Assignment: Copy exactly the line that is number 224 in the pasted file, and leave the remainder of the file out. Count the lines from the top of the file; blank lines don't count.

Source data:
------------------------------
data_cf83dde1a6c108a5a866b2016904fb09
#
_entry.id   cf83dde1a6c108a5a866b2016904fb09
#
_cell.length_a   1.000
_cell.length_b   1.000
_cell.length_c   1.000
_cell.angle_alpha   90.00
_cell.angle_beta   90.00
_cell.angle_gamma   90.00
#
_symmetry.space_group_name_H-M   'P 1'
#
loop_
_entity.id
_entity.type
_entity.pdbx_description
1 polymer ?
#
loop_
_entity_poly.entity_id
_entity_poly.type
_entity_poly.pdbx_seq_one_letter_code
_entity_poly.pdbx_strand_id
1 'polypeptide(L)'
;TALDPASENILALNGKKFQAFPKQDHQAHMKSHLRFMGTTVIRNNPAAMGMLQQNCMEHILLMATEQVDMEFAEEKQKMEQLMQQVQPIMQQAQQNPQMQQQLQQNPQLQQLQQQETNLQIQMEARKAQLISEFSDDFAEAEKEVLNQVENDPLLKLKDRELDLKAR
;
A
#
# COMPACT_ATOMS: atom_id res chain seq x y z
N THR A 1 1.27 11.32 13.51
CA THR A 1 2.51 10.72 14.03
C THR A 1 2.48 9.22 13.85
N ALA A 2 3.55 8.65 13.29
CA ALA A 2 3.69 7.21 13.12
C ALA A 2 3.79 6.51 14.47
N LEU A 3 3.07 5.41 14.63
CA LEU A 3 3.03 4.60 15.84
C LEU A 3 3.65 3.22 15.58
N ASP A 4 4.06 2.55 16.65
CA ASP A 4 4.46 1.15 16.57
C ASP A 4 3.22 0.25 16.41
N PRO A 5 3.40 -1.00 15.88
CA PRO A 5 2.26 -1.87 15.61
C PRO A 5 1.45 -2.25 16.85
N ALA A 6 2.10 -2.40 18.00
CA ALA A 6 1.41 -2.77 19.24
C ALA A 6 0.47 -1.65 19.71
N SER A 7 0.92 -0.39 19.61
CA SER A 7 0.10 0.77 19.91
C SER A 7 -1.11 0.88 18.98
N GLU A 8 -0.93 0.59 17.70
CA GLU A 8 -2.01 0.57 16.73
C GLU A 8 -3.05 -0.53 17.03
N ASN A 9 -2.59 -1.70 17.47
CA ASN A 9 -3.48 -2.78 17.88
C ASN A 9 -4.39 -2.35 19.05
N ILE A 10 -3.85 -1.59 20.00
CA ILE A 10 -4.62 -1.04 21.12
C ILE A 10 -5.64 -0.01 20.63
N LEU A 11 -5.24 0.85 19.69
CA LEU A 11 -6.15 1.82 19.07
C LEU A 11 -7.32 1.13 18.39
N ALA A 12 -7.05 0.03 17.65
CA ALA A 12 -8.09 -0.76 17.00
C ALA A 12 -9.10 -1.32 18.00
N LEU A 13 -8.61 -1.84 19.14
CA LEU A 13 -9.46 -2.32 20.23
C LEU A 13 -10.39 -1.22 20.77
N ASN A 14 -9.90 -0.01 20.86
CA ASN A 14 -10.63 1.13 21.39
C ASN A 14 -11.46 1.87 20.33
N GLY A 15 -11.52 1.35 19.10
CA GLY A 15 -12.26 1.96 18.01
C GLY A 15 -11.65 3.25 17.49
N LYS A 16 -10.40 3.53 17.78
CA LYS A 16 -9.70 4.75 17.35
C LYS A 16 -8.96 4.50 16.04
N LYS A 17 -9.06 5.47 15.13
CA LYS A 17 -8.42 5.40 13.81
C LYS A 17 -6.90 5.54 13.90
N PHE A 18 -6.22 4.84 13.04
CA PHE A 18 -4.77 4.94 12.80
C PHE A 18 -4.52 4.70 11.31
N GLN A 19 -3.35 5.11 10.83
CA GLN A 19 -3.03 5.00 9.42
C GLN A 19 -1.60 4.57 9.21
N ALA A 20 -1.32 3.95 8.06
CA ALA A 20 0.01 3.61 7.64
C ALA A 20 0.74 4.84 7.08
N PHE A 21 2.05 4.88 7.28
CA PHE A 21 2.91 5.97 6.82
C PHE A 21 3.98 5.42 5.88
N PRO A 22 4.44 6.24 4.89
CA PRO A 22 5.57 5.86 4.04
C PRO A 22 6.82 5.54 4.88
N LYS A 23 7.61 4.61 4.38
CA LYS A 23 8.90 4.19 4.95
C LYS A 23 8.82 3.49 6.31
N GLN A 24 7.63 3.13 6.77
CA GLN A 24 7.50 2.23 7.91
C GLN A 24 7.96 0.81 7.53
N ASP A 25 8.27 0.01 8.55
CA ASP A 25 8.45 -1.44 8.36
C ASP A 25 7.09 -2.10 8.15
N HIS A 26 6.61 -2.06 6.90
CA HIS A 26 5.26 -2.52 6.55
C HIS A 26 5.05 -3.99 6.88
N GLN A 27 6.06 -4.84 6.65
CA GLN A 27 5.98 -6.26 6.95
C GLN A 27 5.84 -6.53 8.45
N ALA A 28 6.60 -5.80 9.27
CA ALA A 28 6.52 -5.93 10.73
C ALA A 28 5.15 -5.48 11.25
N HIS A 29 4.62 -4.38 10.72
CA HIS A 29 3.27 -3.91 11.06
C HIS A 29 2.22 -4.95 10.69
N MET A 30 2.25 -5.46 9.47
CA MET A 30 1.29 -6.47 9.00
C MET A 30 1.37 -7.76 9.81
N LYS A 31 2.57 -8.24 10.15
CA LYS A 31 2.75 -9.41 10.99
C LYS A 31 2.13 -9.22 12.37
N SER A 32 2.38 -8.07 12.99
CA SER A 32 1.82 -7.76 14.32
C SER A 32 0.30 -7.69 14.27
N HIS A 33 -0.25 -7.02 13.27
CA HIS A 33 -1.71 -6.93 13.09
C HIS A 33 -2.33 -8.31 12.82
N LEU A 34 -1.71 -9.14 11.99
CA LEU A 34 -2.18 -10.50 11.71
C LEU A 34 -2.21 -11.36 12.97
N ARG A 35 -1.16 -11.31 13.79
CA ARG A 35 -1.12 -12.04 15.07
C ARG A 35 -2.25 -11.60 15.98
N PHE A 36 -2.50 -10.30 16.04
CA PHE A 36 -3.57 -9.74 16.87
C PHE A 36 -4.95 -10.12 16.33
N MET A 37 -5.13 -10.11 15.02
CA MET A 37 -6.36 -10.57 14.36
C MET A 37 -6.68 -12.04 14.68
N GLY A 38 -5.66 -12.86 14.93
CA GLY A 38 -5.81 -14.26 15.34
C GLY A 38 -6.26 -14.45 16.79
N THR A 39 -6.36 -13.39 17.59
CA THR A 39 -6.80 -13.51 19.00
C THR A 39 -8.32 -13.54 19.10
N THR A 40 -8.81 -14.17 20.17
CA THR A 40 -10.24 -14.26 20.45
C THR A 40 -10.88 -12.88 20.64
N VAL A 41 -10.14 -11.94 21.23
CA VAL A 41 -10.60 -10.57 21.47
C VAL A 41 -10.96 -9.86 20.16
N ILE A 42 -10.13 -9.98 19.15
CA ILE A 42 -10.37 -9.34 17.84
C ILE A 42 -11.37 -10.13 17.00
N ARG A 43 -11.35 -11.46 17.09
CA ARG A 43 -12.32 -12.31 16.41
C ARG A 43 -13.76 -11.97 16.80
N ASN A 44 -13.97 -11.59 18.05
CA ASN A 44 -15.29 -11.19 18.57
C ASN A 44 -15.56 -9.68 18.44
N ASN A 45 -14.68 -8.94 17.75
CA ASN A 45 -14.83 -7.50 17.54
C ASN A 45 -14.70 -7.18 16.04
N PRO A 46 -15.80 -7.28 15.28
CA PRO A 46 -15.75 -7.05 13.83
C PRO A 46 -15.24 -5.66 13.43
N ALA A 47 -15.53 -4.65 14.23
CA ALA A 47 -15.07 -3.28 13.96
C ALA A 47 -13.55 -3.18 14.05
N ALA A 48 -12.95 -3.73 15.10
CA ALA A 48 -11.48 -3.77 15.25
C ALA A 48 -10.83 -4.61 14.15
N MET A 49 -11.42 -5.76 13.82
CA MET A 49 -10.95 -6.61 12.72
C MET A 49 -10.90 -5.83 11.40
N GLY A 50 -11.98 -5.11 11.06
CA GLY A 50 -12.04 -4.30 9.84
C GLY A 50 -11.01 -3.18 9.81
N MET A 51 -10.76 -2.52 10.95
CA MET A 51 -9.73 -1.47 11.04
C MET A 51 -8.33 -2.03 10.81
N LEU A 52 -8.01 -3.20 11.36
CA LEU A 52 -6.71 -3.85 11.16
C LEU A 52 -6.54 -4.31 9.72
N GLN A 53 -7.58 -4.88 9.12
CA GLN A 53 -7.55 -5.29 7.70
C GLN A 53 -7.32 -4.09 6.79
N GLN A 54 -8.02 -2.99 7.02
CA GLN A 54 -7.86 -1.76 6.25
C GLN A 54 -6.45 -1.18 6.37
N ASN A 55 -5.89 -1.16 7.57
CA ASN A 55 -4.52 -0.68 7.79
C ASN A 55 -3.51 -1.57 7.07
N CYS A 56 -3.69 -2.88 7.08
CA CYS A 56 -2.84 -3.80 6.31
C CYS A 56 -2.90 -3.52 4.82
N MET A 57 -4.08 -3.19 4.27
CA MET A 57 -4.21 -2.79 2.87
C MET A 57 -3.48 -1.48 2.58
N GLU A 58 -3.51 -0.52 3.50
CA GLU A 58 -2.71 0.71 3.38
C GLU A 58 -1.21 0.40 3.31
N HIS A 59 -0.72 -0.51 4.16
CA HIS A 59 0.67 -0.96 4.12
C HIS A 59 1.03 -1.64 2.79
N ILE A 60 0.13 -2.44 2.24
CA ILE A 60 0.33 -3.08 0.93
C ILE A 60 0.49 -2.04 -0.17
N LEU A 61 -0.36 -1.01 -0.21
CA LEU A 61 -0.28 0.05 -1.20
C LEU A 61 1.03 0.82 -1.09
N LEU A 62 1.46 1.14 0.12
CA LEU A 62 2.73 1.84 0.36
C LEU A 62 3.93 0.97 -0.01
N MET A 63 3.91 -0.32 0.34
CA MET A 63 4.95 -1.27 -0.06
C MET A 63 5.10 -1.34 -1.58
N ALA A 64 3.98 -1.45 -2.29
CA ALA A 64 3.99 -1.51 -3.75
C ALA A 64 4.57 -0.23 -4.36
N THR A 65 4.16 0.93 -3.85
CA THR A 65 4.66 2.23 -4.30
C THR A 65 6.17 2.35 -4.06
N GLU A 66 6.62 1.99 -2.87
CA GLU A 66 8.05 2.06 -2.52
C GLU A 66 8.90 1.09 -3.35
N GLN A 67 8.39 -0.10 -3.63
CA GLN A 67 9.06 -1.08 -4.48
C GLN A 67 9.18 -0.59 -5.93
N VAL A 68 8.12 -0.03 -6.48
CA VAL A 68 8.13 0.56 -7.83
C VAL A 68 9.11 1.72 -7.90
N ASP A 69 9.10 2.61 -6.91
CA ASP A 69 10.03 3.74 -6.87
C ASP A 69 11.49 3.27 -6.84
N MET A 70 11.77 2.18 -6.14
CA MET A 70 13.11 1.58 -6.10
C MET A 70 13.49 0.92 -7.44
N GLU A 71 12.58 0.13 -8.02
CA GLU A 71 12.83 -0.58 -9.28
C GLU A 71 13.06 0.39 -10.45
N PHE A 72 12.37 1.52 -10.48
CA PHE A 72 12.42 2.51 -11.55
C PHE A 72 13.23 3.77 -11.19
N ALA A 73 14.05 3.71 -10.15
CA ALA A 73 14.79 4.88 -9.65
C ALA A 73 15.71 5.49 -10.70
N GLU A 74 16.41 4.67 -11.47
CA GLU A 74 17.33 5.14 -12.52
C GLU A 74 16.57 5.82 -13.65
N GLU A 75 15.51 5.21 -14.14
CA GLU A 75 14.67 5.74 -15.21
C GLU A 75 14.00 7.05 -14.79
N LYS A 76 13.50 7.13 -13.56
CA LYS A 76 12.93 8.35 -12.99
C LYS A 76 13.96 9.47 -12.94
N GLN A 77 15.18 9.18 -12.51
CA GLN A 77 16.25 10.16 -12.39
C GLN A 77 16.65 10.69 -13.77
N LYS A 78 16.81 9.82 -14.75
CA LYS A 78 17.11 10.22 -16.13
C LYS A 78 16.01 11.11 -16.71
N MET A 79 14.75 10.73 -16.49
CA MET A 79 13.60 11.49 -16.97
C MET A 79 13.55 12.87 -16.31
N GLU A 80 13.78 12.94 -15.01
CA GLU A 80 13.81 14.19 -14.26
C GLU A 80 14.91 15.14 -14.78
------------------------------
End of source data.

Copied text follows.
CA THR A 65 4.66 2.23 -4.30